Negin Behazin is a remarkable woman. Growing up in Iran during the Islamic Revolution, she experienced firsthand the tyranny of the Khomeini regime. When the Iranian people rose up against their government in 1979, Behazin was one of them. She quickly became one of the leading voices of the opposition and spent years in prison for her beliefs. But even in a country where dissent is punishable by imprisonment or death, Behazin never gave up. In 2004, she escaped from Iran to Switzerland and has since become an advocate for human rights around the world. In this blog post, we discuss how Negin Behazin saved an entire prison and changed her country for the better.
Background of Negin Behazin
NEGIN BEHAZIN is a human rights lawyer who has represented political prisoners and victims of torture. She was arrested in 2007 and held in Evin Prison, where she was repeatedly tortured. Behazin was released in 2013 as part of a prisoner exchange between Iran and the United Nations.
Behazin grew up in a politically active family. Her father, an engineer, was imprisoned for his beliefs during the Iranian Revolution. Behazin began her legal career working on cases representing political prisoners and victims of torture. In 2007, Behazin was arrested while working on a case involving alleged human rights abuses by Iranian security forces. She was held in Evin Prison, where she was repeatedly tortured. On July 14, 2013, Behazin and seven other prisoners were released as part of a prisoner exchange between Iran and the United Nations.
Negin Behazin: The Incident
On February 26, 2007, in the Iranian capital of Tehran, Nasrin Sotoudeh was scheduled to be executed. The lawyer who represented her in court, Negin Behazin, had only hours to prepare her case for appeal. Behazin knew that if he could save Sotoudeh’s life, it would be a victory not just for her but for all the prisoners who would benefit from her work.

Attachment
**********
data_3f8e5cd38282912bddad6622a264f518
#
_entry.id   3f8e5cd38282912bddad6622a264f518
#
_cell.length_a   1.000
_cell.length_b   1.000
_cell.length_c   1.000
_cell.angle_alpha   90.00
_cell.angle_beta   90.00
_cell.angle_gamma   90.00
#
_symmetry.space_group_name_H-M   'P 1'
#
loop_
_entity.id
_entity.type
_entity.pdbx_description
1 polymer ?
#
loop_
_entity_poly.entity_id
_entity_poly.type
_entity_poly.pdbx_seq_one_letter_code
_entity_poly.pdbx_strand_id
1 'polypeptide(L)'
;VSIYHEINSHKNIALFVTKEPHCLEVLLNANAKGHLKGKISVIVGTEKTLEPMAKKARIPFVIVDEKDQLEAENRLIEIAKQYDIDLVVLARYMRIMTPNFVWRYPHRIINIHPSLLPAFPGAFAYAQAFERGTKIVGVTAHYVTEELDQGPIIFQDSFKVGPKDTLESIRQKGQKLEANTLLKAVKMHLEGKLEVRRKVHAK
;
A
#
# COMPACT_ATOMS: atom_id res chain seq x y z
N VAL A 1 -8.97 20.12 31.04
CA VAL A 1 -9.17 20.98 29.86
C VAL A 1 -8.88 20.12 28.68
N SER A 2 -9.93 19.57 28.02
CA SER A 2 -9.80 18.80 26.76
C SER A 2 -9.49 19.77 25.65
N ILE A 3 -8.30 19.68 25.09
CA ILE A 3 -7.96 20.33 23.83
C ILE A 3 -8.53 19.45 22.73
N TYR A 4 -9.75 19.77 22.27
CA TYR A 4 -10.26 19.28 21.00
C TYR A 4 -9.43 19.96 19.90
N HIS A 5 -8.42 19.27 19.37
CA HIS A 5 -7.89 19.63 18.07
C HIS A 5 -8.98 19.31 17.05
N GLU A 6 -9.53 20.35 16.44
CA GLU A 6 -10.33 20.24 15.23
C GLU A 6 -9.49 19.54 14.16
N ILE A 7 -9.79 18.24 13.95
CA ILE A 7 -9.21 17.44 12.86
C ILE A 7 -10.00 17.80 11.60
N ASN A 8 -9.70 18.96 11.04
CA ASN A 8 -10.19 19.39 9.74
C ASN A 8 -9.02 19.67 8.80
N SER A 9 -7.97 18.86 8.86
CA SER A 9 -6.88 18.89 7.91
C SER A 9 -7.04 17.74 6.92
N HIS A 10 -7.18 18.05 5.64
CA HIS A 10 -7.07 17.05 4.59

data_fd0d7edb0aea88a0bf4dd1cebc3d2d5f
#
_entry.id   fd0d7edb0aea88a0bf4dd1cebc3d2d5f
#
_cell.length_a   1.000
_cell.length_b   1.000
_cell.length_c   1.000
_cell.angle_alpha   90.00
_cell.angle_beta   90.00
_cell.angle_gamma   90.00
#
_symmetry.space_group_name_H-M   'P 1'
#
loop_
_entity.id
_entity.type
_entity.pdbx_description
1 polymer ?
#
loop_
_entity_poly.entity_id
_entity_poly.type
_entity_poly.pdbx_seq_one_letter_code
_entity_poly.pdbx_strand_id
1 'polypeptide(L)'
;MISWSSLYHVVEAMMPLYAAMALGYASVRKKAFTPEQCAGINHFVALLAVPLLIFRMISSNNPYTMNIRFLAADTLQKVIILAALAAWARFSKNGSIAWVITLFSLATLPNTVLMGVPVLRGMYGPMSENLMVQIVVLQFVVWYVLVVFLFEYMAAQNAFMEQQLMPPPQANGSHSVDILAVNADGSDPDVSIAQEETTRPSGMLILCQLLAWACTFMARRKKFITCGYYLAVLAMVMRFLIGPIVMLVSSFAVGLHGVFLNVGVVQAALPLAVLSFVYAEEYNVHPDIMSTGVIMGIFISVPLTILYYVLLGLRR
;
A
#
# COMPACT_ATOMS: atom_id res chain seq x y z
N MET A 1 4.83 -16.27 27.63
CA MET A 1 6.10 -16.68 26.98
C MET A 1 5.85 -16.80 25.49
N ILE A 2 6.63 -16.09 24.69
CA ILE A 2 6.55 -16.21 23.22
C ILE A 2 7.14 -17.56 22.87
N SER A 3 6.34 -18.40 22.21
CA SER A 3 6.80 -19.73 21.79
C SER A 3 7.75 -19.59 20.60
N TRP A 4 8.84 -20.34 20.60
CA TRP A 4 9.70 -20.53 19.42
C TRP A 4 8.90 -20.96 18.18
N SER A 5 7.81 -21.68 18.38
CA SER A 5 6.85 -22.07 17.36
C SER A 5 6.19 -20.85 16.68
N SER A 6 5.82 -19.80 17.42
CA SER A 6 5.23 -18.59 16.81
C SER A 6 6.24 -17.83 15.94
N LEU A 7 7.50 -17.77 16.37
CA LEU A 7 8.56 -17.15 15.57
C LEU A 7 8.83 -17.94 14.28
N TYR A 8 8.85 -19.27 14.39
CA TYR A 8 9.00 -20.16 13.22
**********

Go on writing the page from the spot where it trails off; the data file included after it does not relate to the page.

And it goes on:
Behazin called his wife and told her what he was about to do. “I will not let Nasrin die,” she recalled him saying. “I love you.”
Behzain made one last plea to the president of Iran: Keep Nasrin alive until I can file an appeal on her behalf. The president refused and ordered Behzian to execute Sotoudeh. With only minutes left before the executioner’s blade came down, Behzian raced into the prison chapel and begged God to save his client. Moments later, guards dragged Sotoudei out of prison and put her on a plane back home to Tehran.
Nasrin Sotoudeh is now a human rights lawyer and activist who has defended political prisoners throughout Iran. Her story shows how even in the most desperate moments of our lives we can find hope and courage if we dare to look for it.
Negin Behazin is a prisoner in Iran who has been behind bars for over two years. She was sentenced to death after being convicted of killing her husband. However, thanks to the efforts of international human rights organizations and Negin’s family, she was recently released from prison.
In an interview with the BBC, Negin described her experience in prison: “I have been in solitary confinement for a year and a half and I have not seen the daylight for that long…The food was horrible – they gave us barely anything to eat.”
Despite this horrific experience, Negin maintained her spirits and continued to fight for her release. In May of this year, she met with representatives from the International Campaign for Human Rights in Iran (ICHRI) and outlined her case. Once ICHR had reviewed her file they began working on securing her release.
On July 22nd, Behazin was finally pardoned by Iranian President Hassan Rouhani after spending 2 years and 9 months behind bars. This is an incredible victory not only for Behazin but also for human rights organizations like ICHRI who were able to bring pressure on the Iranian government to pardon her.
Behazin’s release is a testament to the power of human rights advocacy – something that we can all stand behind during these dark times.
In 2009, Negin Behazin, then a 25-year-old lawyer in Tehran, was found guilty of “acting against national security” and sentenced to four years in prison. She quickly became one of the country’s most prominent human rights activists, using her fame and resources to help other prisoners and work for reform within the Iranian justice system. Behazin has now been released from prison after serving two years of her sentence. Here are some lessons she learned during her time in jail:
1. Use your voice to speak out against injustice.
2. Stay positive and maintain hope even when things seem hopeless.
3. Be creative and resourceful when trying to get information or support from outside sources.
4. Be supportive of others who are also struggling to fight for their rights.